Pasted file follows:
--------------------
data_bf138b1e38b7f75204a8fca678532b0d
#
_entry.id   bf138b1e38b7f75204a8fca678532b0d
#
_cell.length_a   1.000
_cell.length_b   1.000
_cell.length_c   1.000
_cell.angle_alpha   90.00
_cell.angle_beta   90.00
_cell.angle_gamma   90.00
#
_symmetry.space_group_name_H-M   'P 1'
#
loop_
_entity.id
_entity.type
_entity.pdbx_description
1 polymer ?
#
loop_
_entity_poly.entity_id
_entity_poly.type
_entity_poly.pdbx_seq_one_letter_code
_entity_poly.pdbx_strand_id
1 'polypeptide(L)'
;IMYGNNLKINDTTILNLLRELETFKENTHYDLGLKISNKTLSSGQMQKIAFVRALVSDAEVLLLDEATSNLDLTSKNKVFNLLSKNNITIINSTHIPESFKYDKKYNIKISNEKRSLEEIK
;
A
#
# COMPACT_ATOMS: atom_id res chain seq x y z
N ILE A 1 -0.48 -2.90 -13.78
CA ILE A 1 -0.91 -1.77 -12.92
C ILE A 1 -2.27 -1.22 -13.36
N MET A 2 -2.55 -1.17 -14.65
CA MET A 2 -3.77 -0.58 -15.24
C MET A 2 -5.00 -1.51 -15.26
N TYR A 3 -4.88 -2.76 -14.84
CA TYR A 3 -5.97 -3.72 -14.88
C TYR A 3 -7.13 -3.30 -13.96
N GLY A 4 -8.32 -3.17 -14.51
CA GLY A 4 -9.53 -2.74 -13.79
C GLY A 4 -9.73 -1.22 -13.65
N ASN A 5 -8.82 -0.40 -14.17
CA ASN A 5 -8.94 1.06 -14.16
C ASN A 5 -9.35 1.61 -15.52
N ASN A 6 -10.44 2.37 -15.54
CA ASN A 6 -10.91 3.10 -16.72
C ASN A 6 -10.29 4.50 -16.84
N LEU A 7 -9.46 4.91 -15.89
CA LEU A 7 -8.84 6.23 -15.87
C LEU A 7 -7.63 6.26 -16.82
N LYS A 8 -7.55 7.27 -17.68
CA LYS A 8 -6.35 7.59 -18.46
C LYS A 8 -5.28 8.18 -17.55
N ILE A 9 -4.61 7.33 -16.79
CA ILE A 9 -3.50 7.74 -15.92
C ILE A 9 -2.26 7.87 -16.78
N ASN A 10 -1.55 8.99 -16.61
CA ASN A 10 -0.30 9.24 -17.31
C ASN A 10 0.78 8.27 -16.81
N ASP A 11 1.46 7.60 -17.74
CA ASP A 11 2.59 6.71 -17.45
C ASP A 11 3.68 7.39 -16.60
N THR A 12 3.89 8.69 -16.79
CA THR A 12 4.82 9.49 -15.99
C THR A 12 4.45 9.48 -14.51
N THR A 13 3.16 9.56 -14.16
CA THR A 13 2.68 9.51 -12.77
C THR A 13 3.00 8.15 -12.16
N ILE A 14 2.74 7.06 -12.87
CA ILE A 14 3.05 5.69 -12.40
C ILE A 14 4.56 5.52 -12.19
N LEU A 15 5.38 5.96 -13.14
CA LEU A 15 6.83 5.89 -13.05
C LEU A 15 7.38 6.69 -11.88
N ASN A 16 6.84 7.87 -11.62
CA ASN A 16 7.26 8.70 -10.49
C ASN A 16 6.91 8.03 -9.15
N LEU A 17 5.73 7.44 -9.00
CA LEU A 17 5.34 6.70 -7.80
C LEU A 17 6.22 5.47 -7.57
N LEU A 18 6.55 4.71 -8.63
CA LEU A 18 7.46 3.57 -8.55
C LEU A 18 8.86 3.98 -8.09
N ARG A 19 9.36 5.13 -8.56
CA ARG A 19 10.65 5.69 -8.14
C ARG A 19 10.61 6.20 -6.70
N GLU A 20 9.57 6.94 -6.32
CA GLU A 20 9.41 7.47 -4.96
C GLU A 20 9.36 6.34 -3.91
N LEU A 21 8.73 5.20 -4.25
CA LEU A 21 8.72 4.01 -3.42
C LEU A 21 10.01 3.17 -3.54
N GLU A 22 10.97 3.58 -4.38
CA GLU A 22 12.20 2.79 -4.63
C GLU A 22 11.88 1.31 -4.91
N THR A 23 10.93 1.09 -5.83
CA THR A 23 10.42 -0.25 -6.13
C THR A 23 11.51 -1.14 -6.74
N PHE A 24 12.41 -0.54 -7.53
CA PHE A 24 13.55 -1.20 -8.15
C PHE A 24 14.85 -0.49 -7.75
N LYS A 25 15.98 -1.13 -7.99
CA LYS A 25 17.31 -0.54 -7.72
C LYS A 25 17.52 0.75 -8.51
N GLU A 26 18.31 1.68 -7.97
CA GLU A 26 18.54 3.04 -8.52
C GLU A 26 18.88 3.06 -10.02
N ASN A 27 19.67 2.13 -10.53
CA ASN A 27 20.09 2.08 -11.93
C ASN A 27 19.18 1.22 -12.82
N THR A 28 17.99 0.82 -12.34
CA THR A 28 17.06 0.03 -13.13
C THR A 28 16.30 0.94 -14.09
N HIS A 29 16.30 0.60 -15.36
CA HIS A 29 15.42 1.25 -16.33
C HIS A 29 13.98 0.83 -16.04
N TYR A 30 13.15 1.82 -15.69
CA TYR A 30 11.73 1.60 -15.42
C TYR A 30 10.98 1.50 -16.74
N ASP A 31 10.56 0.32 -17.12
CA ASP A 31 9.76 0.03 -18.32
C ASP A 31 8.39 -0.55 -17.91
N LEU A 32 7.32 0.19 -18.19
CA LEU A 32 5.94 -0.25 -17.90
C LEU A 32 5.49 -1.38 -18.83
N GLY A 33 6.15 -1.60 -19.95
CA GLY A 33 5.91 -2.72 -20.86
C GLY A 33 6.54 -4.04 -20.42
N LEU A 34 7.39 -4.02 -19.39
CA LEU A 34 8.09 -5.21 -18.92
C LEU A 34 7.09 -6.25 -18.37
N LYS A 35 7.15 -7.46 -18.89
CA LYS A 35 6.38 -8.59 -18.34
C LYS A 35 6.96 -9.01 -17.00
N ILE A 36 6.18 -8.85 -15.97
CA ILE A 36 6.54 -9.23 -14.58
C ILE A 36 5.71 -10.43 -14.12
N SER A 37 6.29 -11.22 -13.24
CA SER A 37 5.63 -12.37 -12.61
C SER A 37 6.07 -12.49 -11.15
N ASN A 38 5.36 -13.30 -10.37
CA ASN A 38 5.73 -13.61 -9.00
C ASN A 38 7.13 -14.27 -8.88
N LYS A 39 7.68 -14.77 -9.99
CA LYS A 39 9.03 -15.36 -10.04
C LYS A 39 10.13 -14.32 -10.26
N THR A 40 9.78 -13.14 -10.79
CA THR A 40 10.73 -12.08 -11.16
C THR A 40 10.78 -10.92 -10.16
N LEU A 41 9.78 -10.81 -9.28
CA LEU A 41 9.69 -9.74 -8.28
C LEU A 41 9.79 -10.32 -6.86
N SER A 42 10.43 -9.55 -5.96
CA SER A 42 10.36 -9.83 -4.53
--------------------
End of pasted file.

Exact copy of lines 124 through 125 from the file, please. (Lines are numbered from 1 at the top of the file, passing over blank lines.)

N LEU A 32 7.32 0.19 -18.19
CA LEU A 32 5.94 -0.25 -17.90